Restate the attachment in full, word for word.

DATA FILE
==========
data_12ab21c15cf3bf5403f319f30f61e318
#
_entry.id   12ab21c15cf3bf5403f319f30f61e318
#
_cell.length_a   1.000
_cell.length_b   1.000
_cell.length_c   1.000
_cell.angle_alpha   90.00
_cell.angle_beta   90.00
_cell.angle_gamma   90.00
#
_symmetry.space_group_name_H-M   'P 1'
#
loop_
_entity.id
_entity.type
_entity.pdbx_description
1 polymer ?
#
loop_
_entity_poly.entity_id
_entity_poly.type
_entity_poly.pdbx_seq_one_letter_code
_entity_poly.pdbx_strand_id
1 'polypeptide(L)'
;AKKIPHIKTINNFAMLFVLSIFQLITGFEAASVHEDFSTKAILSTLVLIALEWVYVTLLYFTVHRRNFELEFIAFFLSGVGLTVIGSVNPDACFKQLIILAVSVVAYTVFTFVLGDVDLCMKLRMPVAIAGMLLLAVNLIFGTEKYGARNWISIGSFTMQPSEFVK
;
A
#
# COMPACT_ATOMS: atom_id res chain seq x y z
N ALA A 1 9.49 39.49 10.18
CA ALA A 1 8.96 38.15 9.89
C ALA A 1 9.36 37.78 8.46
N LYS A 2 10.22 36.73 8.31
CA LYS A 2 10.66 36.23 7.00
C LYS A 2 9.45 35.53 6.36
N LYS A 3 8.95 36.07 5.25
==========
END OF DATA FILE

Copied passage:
data_12ab21c15cf3bf5403f319f30f61e318
#
_entry.id   12ab21c15cf3bf5403f319f30f61e318
#
_cell.length_a   1.000
_cell.length_b   1.000
_cell.length_c   1.000
_cell.angle_alpha   90.00
_cell.angle_beta   90.00
_cell.angle_gamma   90.00
#
_symmetry.space_group_name_H-M   'P 1'
#
loop_
_entity.id
_entity.type
_entity.pdbx_description
1 polymer ?
#
loop_
_entity_poly.entity_id
_entity_poly.type
_entity_poly.pdbx_seq_one_letter_code
_entity_poly.pdbx_strand_id
1 'polypeptide(L)'
;AKKIPHIKTINNFAMLFVLSIFQLITGFEAASVHEDFSTKAILSTLVLIALEWVYVTLLYFTVHRRNFELEFIAFFLSGVGLTVIGSVNPDACFKQLIILAVSVVAYTVFTFVLGDVDLCMKLRMPVAIAGMLLLAVNLIFGTEKYGARNWISIGSFTMQPSEFVK
;
A
#
# COMPACT_ATOMS: atom_id res chain seq x y z
N ALA A 1 9.49 39.49 10.18
CA ALA A 1 8.96 38.15 9.89
C ALA A 1 9.36 37.78 8.46
N LYS A 2 10.22 36.73 8.31
CA LYS A 2 10.66 36.23 7.00
C LYS A 2 9.45 35.53 6.36
N LYS A 3 8.95 36.07 5.25